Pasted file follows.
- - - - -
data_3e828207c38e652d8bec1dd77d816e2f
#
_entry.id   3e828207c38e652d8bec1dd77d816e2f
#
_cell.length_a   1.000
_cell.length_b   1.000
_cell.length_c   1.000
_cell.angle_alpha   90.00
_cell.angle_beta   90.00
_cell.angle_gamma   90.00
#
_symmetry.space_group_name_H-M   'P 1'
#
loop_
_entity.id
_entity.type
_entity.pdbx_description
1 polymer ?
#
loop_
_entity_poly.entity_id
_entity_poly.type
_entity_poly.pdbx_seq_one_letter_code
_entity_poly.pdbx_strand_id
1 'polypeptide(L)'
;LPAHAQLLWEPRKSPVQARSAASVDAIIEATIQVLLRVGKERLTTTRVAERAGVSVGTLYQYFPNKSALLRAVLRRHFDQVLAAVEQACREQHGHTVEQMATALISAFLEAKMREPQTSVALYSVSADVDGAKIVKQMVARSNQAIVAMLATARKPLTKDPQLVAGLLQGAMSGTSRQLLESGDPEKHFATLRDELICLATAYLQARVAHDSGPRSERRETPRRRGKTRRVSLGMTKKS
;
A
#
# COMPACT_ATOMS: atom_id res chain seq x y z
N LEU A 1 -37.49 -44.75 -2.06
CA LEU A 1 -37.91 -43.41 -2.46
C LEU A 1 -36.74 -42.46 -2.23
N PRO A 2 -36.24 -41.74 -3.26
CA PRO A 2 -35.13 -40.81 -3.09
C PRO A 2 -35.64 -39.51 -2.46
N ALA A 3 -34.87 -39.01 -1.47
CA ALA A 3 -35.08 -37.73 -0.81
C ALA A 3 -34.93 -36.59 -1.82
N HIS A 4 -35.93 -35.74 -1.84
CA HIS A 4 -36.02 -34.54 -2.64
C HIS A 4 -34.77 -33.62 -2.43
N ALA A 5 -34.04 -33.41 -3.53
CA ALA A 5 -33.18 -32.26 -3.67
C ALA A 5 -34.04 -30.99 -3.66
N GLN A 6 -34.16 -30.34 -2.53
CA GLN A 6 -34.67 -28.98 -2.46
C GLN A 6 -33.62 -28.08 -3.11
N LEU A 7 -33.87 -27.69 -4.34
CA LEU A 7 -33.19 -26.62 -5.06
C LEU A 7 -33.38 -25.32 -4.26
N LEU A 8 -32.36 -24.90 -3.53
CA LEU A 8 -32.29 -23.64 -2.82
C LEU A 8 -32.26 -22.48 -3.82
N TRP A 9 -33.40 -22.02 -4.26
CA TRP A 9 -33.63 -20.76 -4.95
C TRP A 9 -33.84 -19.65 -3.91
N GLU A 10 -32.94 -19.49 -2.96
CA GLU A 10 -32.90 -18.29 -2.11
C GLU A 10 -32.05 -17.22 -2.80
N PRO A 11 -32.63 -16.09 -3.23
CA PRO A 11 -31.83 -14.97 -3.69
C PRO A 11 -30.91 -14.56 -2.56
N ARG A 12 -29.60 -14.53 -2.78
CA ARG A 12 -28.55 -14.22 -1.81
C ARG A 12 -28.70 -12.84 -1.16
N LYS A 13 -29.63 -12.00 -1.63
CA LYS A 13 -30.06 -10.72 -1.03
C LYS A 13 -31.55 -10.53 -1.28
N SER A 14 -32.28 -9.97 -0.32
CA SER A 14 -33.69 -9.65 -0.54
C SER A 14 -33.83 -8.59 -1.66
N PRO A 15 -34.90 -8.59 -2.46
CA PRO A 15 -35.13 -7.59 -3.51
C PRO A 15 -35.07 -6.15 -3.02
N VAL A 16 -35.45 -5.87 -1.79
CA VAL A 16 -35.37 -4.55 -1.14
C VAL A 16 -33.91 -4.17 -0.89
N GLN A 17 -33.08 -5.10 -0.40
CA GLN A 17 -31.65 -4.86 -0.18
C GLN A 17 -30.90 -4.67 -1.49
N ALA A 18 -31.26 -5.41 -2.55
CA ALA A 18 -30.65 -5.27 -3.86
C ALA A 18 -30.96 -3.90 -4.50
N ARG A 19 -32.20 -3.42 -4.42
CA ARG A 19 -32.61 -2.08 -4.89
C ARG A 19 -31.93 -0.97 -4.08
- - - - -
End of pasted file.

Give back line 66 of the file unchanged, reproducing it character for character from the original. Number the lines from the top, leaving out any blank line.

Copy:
C ARG A 12 -28.70 -12.84 -1.16